Nordic Women’s Network for Economic Gender Equality

Incomes that vary with gender and pensions that are too low to cover a person’s basic needs. That’s the reality people in the Nordic region are facing today. Several women’s organisations are now joining forces to intensify the debate on economic equality between men and women.

NIKK spade symbolWomen’s economic conditions have changed fundamentally in just a few decades, but the goal remains to be reached in the Nordic countries.
‘Economic equality is not some fringe problem. It’s actually a key factor if we want to get somewhere with the gender equality work,’ says Louise Lindfors, chair of the Fredrika-Bremer-Association.

Why did you start the project?
‘The economic issues are critical to the Nordic gender equality work. When the World Economic Forum measures gender equality in different countries (in the annual Global Gender Gap Report) the Nordic ones end up at the top of the list, but serious problems are also revealed. Our score for representation, for example in politics, is high, but when it comes to the economic domain our ranking is not nearly as high.’

Why are we ranked lower in that area?
‘In a nutshell, men tend to have more money to spend than women. There’re several reasons for this. One in three women work part time; for men it’s one in ten. Women take out 74 per cent of the parental leave and are also more likely to stay home from work with sick kids. And then of course there are the pay differentials – men’s work is assigned a higher value than women’s.’

What will it take for the Nordic countries to achieve economic equality?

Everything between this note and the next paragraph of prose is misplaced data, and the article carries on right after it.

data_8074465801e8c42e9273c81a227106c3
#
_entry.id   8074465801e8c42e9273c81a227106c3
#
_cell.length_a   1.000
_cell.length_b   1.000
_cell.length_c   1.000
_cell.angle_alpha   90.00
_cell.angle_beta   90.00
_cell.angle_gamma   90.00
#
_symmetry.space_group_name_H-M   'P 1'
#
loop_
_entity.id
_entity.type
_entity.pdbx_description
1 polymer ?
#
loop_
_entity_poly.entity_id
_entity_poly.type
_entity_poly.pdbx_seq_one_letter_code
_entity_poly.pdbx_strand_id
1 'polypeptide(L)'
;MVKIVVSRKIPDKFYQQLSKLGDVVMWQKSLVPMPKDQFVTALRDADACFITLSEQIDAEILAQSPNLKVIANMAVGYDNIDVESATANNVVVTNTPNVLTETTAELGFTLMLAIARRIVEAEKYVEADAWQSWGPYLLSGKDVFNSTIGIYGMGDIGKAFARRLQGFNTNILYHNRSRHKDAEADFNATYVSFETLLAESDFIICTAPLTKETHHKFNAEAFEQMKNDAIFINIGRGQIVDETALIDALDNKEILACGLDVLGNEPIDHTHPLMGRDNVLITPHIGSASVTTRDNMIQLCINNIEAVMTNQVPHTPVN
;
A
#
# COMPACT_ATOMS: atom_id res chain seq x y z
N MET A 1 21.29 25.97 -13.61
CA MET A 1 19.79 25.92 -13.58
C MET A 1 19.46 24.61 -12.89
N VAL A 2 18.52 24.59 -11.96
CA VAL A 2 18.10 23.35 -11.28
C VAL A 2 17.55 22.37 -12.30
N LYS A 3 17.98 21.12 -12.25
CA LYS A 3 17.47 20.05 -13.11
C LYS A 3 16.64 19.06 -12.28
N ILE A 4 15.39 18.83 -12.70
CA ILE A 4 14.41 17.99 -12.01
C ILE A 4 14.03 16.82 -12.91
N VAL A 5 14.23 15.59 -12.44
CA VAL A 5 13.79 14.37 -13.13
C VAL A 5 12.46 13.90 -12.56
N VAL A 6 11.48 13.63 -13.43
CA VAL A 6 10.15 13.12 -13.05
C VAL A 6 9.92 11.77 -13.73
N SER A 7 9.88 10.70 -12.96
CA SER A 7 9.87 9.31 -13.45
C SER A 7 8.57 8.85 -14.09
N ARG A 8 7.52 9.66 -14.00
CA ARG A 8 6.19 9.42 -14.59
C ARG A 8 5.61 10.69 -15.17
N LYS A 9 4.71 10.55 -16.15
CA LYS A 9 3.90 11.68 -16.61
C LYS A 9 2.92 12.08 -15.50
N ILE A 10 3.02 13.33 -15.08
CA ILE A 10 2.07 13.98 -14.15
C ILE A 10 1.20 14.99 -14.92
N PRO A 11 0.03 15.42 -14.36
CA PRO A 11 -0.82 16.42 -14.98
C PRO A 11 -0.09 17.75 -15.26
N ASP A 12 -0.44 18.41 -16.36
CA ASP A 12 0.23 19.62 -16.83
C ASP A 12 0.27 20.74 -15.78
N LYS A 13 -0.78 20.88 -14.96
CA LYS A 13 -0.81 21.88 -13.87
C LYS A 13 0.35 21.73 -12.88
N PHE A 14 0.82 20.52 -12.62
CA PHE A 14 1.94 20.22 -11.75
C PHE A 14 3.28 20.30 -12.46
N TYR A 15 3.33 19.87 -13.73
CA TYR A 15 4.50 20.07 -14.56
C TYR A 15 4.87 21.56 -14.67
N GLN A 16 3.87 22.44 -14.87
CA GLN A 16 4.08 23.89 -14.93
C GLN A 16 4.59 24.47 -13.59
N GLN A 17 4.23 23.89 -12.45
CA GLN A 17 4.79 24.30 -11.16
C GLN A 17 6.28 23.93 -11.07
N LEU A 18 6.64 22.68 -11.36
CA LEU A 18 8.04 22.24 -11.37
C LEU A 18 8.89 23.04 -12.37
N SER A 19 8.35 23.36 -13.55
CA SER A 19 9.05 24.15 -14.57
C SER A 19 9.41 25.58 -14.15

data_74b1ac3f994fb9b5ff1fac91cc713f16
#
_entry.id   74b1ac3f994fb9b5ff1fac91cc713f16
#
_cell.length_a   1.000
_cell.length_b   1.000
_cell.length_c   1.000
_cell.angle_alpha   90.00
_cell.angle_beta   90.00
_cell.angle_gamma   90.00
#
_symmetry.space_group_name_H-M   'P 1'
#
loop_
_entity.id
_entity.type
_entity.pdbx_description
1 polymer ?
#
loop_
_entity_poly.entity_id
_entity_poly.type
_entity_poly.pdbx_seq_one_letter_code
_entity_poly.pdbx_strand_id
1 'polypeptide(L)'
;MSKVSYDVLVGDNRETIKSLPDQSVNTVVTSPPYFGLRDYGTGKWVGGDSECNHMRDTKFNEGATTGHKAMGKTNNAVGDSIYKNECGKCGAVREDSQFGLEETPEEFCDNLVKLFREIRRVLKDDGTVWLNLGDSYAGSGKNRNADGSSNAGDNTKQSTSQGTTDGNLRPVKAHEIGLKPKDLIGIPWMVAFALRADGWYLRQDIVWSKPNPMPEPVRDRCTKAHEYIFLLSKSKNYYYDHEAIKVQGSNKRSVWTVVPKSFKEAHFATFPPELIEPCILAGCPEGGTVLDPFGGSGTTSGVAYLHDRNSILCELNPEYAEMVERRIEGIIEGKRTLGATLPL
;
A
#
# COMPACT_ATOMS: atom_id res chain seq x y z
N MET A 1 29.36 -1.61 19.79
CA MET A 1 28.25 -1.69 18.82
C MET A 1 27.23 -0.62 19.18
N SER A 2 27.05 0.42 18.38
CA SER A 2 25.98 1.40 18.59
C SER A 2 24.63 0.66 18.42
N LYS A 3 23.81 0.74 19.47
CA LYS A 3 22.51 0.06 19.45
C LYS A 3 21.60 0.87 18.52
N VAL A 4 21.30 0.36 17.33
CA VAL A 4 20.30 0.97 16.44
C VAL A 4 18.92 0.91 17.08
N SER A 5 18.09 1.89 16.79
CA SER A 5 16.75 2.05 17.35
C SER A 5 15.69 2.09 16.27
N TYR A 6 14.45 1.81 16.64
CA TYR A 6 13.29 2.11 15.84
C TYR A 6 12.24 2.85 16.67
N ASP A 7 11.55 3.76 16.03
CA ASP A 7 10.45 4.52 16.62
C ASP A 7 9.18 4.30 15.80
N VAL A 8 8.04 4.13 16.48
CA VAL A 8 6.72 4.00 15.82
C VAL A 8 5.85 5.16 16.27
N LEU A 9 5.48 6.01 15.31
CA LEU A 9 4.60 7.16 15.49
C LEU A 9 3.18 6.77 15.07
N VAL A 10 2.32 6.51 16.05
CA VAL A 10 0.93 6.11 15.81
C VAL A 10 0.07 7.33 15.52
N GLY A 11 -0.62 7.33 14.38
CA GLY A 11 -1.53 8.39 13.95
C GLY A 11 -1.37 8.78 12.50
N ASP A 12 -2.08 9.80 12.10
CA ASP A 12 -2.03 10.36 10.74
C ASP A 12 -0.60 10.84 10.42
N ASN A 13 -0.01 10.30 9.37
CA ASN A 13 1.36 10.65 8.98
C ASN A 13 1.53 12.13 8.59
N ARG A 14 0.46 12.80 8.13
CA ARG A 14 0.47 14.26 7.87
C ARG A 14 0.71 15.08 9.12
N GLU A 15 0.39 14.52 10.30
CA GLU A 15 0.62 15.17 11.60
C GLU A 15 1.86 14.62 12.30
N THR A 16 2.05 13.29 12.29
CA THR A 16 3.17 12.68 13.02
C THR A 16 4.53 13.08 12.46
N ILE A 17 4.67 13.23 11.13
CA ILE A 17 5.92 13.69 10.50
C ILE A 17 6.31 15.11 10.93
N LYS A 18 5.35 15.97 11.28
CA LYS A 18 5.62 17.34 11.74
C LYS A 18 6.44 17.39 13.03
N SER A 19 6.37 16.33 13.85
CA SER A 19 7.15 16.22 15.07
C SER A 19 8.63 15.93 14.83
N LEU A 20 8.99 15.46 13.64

‘We need to close the pay gap and reach a more gender equal distribution of family and household responsibilities. The introduction of a daddy month (one month of the total parental leave reserved for the father) is the single most important gender equality measure in Sweden. Everybody knows this, so it should be easy to realise that more work in this area can have a major impact. The politicians are afraid of telling people what to do, but it’s really a matter of communicating what’s expected. A shared parental leave policy would signal that equal sharing is the default way of doing it.’

You talk about economic vulnerability. Do the weaknesses in gender equality really have such serious economic consequences?

Louise Lindfors. Photo: Henrik Peel

Louise Lindfors. Photo: Henrik Peel

‘Yes. Look at our older people and you’ll find a particularly good example. In Sweden, about 225 000 senior citizens live below the EU poverty level. Most of them are women. The limit is set at a gross income of SEK 10 400 kronor and there are a large number of older people in Sweden who don’t come close to this level. A person’s economic situation depends on many factors, and gender is a big one. Sometimes we’re told the Nordic countries are close enough to perfect gender equality. We disagree, to say the least.’
Do you feel it’s difficult to reach out with these issues?
‘This is complex stuff so, yes, it’s a communicative challenge. We have some wild plans for how to explain things without coming across as dictating to people how they should live their lives. To reach out broadly I think we need to find ambassadors. At the Fredrika-Bremer-Association, we have for example worked together with the comedian Bianca Kronlöf. She can obviously reach out to people in a way that we at the Association simply can’t.’

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This is an article about one of the projects granted funding through the Nordic Gender Equality Fund.


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